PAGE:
La Visciola

Grower - Piero Macciocca & Rosa Alessandri

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I first tasted the wines of Piero Macciocca e Rosa Alessandri in 2010 at the Vini Naturali tasting in Rome by complete accident. Hordes of people had descended on the table where the iconic Giampiero Bea from the Umbrian producer Paolo Bea was showing his wine and the very affable Piero & Rosa where at the table next door where there was a bit more room to move.  We got chatting about their vineyards, philosopohies and how good Giampiero’s wines were and what I found was wines that were as good as anything in the room (including Rinaldi, Cappellano, Occhipinti, La Stoppa etc) in a fresh, vibrant, juicy and unmistakebly regional way. I enquired whether they were imported into Australia and they replied that they were sold almost exclusively in Rome with a little going to Japan (there is a recurring theme with these style of wines) The history of La Visciola is short (first wines produced in 2005) but Piero’s family have been involved in making wines for generations . It wasn’t until May 2012 that we got a  chance to visit Piero & Rosa and taste through the 2011 wines and we were incredibly happy to be offered an allocation and add to their list of countries they exported to (Australia & Japan).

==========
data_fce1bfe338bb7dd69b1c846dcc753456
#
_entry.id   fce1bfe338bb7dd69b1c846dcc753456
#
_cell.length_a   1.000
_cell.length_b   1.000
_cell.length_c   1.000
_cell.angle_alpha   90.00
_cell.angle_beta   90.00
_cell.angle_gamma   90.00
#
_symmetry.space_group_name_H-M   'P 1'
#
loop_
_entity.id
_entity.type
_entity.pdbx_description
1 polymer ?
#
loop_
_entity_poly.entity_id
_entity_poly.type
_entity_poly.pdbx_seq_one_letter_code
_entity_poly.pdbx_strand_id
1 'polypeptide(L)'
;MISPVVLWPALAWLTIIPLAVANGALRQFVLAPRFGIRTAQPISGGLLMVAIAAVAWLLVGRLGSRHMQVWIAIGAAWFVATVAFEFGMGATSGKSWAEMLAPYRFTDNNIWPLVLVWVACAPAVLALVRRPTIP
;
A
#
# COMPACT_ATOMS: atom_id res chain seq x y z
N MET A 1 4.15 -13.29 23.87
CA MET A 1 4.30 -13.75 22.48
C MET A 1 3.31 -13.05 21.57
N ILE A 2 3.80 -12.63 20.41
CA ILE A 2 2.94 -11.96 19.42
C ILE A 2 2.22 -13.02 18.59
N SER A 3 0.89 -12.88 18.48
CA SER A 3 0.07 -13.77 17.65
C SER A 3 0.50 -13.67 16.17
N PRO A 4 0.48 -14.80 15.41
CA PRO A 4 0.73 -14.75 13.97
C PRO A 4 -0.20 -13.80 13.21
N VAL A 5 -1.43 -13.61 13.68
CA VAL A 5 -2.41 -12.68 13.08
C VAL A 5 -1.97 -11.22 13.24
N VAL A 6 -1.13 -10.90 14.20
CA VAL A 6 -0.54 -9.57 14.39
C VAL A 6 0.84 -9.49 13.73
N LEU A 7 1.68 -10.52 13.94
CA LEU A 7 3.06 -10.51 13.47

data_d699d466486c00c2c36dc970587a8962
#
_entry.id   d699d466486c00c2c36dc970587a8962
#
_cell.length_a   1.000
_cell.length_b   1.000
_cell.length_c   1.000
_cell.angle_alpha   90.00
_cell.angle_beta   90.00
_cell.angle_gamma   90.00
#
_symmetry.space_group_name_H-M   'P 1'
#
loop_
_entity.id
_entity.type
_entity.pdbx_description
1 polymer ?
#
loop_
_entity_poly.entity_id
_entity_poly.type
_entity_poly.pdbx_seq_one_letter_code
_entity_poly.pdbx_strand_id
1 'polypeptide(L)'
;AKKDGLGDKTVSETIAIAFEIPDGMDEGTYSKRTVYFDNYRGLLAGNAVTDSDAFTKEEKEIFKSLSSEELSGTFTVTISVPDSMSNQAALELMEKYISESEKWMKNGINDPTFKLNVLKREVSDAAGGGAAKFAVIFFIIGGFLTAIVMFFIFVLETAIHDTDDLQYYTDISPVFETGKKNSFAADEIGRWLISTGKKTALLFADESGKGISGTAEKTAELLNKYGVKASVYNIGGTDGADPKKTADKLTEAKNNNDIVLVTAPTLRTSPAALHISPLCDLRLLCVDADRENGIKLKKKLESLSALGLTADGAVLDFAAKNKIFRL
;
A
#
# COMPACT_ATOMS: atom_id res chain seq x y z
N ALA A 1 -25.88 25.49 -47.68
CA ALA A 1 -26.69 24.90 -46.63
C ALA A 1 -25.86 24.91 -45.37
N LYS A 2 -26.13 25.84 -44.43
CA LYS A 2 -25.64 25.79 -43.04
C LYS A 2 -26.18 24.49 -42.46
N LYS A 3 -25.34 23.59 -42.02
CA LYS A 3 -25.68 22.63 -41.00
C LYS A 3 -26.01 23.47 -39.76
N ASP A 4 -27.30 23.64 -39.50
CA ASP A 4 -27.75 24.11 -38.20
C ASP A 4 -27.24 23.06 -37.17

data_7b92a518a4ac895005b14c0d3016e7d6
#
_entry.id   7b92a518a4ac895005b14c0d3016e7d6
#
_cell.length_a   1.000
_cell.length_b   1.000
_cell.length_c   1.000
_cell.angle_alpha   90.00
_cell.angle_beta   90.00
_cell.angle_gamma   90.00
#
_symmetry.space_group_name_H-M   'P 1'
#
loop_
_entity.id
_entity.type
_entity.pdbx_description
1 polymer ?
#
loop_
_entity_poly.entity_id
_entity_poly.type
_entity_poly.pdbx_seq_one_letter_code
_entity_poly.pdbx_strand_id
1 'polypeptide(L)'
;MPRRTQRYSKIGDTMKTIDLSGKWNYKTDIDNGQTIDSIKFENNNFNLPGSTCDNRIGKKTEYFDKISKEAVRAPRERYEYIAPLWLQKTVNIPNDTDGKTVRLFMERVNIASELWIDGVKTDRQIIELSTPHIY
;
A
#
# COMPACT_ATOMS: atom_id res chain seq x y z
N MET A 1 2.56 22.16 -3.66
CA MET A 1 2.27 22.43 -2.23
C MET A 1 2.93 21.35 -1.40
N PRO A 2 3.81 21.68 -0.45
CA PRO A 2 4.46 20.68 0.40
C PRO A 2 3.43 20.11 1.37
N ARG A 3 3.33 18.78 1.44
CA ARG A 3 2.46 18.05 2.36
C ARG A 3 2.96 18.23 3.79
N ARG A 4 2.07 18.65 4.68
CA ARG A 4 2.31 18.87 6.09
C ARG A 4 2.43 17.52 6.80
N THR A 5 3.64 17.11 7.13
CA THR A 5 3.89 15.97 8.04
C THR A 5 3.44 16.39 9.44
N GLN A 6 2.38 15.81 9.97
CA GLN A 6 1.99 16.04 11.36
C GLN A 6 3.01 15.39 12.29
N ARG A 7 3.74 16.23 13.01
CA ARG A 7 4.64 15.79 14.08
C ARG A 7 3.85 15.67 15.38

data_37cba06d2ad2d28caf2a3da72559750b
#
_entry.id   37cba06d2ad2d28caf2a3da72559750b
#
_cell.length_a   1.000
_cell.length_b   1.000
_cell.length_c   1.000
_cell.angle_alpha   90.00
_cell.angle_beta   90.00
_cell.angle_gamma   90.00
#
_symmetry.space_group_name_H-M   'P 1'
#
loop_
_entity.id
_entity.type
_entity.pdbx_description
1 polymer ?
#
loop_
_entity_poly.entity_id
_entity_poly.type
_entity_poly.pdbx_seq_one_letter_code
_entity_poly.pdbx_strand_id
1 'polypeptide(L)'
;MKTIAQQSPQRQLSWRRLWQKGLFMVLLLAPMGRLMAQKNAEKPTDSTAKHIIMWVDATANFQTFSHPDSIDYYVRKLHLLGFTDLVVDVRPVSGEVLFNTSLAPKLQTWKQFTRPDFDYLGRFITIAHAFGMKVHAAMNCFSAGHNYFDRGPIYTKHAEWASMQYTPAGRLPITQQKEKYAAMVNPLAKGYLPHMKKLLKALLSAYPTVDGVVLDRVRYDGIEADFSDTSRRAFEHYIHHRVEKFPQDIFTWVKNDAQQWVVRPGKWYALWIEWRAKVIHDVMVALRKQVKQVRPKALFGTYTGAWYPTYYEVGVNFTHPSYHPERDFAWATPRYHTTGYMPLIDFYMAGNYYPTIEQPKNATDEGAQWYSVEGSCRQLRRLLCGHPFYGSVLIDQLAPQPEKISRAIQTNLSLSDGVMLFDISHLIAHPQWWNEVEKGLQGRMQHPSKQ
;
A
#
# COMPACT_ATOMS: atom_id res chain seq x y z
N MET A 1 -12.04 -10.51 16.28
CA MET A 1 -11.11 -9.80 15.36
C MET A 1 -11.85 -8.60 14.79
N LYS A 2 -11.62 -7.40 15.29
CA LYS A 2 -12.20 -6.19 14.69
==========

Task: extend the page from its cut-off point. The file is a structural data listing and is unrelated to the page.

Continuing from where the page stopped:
Based in the tiny town of Piglio, 50 kms east of Rome, La Visciola works 3 small plots of Cesanese and Passerina totalling 1.5 hectares all of which are cultivated biodynamically. 

The wines are made in a tiny cellar underneath the family home and consists of a 2 small  stainless steel tanks, 6 second use Slavonian & French tonneaux and 3 concrete tanks. All of the ferments are done naturally with no additions and no temperature control. The 2011 ‘Dona Rosa’ ferments on its skins for around 12 hours and the reds for around 15-20 days to extract the hallmark aromatics and fine tannins for which Cesanese is known for. Demand far outstips the tiny production.

Region: Piglio, Lazio
Country: Italy